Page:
Mortenson and Relin do a great job of explaining some of the difficulties of working in the region: the different ethnic peoples living side by side but speaking different languages, descended from different traditions, even different religions. It is a hard history to learn and understand (after two semesters of history classes dedicated to the struggles of the area dating back to Alexander the Great, it’s still fuzzy in places to me). There could have been a little more information about the Soviet Union’s involvement with Afghanistan during the 1970’s, but maybe that’s included in Stones into Schools, his 2005 follow-up book.

As wonderful and inspiring as the story being told is, the writing drove me crazy. There was a chronological order to the narrative on the whole, but a lot of jumping around in chapters and even, occasionally, in paragraphs. Other literary elements that usually work in novels were forced into this book. Things like foreshadowing that would have been ominous or ethereal in a novel were awkward and gave portions of the book feel fake. It seemed like it was trying too hard to be inspiring and runs the risk of turning the reader off.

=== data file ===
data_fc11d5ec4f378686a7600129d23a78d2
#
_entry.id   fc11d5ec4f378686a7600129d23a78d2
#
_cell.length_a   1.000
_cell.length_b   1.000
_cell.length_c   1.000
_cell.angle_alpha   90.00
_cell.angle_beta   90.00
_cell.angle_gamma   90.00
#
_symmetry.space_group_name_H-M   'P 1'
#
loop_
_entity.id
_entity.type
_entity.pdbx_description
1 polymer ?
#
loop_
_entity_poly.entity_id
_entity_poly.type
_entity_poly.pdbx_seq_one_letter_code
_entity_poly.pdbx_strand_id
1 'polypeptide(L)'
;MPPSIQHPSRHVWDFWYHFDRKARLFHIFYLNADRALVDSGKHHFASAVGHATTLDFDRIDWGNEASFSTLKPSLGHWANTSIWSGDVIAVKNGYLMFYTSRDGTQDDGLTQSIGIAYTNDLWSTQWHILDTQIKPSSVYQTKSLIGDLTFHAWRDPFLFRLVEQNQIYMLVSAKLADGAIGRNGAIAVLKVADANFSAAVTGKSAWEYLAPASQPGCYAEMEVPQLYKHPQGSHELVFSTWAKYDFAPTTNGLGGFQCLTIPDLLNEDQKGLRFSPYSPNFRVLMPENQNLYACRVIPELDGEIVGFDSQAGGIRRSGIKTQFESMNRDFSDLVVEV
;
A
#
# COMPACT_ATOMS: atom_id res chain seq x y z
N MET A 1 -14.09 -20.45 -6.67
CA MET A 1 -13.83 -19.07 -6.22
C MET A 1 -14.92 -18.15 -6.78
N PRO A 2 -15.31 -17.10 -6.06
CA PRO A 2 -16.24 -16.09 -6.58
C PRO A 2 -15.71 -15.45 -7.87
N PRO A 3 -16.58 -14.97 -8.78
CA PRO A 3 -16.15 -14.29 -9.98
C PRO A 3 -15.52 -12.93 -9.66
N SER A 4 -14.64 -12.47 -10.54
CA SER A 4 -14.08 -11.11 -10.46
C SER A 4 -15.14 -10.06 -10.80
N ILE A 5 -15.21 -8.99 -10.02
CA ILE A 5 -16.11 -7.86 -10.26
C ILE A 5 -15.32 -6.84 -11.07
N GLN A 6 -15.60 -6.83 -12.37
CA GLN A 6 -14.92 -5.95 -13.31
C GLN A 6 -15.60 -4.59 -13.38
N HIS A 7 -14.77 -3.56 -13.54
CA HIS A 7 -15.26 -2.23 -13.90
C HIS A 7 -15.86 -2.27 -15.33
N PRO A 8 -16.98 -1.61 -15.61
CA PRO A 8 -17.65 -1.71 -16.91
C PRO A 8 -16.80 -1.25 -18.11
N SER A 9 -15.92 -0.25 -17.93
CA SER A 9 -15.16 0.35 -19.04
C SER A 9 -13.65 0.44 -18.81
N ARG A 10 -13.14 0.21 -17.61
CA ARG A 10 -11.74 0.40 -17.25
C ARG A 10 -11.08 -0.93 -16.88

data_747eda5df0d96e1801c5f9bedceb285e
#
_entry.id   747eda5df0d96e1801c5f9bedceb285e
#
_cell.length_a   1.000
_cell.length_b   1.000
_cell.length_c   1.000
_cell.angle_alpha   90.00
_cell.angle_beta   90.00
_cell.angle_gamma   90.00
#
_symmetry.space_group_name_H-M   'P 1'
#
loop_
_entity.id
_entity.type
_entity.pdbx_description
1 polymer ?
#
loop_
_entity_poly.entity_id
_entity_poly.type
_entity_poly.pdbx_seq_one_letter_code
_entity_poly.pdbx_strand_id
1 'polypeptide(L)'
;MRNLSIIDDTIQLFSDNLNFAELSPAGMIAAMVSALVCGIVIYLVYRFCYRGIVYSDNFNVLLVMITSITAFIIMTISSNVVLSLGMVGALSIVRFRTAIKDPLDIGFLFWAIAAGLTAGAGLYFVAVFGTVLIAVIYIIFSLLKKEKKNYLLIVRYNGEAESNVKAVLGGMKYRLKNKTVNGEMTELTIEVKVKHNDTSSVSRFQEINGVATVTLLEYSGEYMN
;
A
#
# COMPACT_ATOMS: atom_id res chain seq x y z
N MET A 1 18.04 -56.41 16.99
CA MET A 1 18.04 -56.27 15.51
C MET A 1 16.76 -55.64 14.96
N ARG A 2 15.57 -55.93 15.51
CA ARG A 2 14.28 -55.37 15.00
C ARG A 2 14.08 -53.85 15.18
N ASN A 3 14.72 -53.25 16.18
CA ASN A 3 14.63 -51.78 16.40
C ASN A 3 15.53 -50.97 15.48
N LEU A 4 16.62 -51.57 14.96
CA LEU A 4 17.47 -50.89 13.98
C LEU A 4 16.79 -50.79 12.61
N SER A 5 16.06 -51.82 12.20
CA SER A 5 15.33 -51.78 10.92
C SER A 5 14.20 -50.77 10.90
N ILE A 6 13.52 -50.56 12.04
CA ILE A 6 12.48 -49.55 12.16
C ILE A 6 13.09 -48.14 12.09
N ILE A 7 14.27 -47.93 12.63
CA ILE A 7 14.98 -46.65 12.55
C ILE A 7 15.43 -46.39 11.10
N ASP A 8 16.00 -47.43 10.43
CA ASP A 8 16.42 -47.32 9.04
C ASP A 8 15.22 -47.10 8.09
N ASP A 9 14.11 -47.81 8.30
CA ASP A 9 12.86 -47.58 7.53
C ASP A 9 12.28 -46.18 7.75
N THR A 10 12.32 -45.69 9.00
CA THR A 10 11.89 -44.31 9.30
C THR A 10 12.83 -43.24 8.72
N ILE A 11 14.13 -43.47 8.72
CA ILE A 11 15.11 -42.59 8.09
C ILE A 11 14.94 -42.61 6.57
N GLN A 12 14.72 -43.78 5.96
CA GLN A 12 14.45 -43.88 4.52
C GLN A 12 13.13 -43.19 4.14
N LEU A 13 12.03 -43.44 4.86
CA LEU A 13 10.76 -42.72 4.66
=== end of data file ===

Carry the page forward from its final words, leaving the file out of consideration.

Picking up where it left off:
The research conducted shows. Many people were interviewed about their thoughts regarding the other people involved (mostly taking the form of glowing accounts of Mortenson as a person which, though clearly true, get old after a while). The book would have flowed better if these interviews could have been incorporated into the text with a little more subtlety. I can’t help but wonder how exactly these two men collaborated and what would have changed if they had taken a different approach. I think it would have been more compelling if it had been told in the first person by Mortenson (since he is directly quoted so much of the time anyway).

Three Cups of Tea has been adapted for all age levels so that even American children can be educated about the situation children their own age face half a world away. Three Cups of Tea has also been included in the freshman curriculum at many colleges and universities. In his follow-up, Stones into Schools, Mortenson teams with a different writer, Mike Bryan. I am tempted to see how they have gone about telling a similar story and what changes (if any) there are in the writing style. Overall, Three Cups of Tea was a wonderful story that needed to be told but was terribly written.

 

Read my review of Three Cups of Deceit by Jon Krakauer